Thursday, March 20, 2014

Tuna Carpaccio by Igor Macchia

It is not long time ago when we talked about tuna, about the freshness and how it is delivered fresh here all the times. I think we have some of the best tuna there is, usually the tuna is caught less than 24 hours before it is delivered with us and there is just no better sashimi then from a really fresh tuna

I am sure that I have mentioned it many times before, but we do not serve blue fin tuna. The blue fin is a highly endangered species and should be avoided at all cost. If there is a restaurant serving blue fin, please boycot it, tell people about it that others can do the same, we really should not accept that there are still restaurants serving blue fin tuna.

The original recipe is made with lobster, but then again, as the lobster is getting very scarce here in Maldives, we at Soneva Fushi have decided not to serve lobster and so far we had actually no complaints as we always can make a plan with something else. The same for Igor, when we talked about the menu he was more than happy to change the carpaccio to a different fish to make sure we can continue our drive for sustainability

We got yellow fin tuna, there is still enough of it, at least for the time being and trust me, it is delicious too. Naoki, our Japanese chef is usually there immediately to get his share of fresh Toro, the tuna belly. The rest of us, we are happy with the Tuna fillet.

Having Igor here as our guest chef has been a lot of fun. We had three great events and I like to share his way of tuna carpaccio. There are hundreds of ways of presenting a carpaccio and I never get tired to see different variations.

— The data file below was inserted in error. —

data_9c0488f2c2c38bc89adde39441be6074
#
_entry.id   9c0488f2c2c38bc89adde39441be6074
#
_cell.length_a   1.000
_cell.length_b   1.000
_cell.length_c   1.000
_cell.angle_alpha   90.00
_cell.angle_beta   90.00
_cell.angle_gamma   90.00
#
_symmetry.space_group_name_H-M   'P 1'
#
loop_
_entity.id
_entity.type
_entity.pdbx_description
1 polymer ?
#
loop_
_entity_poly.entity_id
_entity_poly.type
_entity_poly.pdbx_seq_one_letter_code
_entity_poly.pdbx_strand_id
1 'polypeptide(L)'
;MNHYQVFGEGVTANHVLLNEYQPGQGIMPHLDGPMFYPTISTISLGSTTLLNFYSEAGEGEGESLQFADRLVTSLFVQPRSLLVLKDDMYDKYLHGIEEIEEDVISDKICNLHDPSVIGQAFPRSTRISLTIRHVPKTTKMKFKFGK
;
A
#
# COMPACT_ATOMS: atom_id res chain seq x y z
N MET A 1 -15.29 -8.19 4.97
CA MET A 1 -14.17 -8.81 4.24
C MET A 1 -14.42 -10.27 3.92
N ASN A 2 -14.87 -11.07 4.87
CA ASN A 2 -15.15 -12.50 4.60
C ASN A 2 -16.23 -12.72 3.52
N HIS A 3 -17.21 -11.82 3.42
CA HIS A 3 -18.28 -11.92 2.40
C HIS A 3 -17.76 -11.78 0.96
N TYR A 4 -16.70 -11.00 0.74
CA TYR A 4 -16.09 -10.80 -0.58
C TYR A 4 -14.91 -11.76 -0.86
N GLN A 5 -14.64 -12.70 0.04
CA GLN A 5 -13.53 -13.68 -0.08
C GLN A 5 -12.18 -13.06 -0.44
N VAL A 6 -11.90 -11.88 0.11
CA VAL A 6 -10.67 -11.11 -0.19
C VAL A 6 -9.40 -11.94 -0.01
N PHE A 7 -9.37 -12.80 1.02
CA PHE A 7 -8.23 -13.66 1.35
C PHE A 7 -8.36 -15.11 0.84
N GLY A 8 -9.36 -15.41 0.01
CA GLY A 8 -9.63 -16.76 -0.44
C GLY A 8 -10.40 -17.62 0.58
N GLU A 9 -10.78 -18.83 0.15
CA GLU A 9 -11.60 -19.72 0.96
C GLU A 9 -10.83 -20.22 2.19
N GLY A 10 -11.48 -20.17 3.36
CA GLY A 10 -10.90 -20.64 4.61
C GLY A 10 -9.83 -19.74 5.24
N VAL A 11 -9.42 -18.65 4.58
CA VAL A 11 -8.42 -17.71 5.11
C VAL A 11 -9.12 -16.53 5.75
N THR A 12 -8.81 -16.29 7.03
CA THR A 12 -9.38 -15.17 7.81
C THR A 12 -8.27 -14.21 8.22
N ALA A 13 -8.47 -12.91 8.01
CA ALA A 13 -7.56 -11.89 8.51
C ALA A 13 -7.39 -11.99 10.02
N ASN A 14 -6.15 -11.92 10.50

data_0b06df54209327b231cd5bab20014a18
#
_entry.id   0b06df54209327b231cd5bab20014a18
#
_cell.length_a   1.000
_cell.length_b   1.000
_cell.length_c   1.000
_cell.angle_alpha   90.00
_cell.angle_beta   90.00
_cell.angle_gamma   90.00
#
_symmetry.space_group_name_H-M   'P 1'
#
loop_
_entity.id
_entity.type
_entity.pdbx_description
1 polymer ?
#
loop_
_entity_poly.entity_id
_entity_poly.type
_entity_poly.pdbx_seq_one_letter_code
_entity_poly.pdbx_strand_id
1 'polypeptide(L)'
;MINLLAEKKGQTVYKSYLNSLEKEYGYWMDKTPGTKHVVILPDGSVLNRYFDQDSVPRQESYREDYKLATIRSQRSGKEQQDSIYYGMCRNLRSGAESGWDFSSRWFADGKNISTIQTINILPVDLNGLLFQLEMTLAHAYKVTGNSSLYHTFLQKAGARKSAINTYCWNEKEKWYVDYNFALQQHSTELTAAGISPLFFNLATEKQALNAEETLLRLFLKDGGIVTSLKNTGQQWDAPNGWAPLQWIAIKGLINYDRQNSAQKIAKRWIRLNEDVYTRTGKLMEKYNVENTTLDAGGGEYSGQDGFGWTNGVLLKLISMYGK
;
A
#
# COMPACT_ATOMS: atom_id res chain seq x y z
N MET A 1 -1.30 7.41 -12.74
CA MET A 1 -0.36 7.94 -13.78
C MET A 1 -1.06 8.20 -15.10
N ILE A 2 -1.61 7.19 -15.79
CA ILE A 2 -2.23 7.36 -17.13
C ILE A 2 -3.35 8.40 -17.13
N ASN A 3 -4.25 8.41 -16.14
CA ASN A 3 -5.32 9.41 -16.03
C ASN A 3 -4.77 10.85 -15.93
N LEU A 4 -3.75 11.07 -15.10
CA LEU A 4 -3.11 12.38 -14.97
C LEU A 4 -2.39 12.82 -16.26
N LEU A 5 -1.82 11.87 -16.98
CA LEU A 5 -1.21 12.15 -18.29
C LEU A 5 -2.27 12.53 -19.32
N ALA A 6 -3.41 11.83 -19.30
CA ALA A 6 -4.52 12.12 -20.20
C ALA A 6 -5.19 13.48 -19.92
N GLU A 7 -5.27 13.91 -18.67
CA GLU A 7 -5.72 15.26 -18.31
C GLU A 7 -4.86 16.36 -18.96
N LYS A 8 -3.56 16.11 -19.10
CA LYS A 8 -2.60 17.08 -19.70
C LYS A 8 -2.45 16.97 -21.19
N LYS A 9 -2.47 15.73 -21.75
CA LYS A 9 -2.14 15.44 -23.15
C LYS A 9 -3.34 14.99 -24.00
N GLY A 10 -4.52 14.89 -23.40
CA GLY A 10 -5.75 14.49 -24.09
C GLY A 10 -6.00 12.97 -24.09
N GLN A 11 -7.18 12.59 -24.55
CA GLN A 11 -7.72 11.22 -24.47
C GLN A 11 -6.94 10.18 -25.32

So here it is

2 Ea Lemon
250 Ml Water
250 G Sugar

500 G Tomato
20 Ml Olive oil
50 G Shallots, julienne
10 G Thyme
Pepper corn
1 Ea Lemon fresh

320 G Tuna
Lemon confit
Tomato confit
Mixed lettuce
Olive oil
Maldon Salt
Micro Greens
Pepper from the mill

Cut the lemon skin in julienne, boil three times each time shock in cold water each time shock in cold water
Mix water, sugar and lemon zest, simmer and cool

Skin and quarter the tomatoes
Season with pepper, oil, shallot and thyme
Put on a tray and cook in the oven at 160 C for 35 minutes
Keep cool, drained and dry

Cut the tuna very thin
Put the mixed lettuce on the bottom of the plate
Put the carpaccio on top
Season with Maldon salt and pepper
Garnish with micro greens
Drizzle with Olive oil

Sunday, March 16, 2014

Piedmont Cheese Risotto with black truffle and Coffee Powder

You might think now that the chef has gone completely crazy with serving a risotto with coffee powder. So I challenge you: try it out for yourself and find out how delicious it tastes.

The dish is quite complex, all the different cheeses make it extremely creamy. The beef carpaccio on top gives it a different dimension. Of course if you want to do the risotto vegetarian, you can leave the beef away and instead of the chicken stock you take a very good vegetable stock.

Then the fresh black truffle and the coffee powder, just normal coffee powder will do. It does sound strange, but it really goes so well together.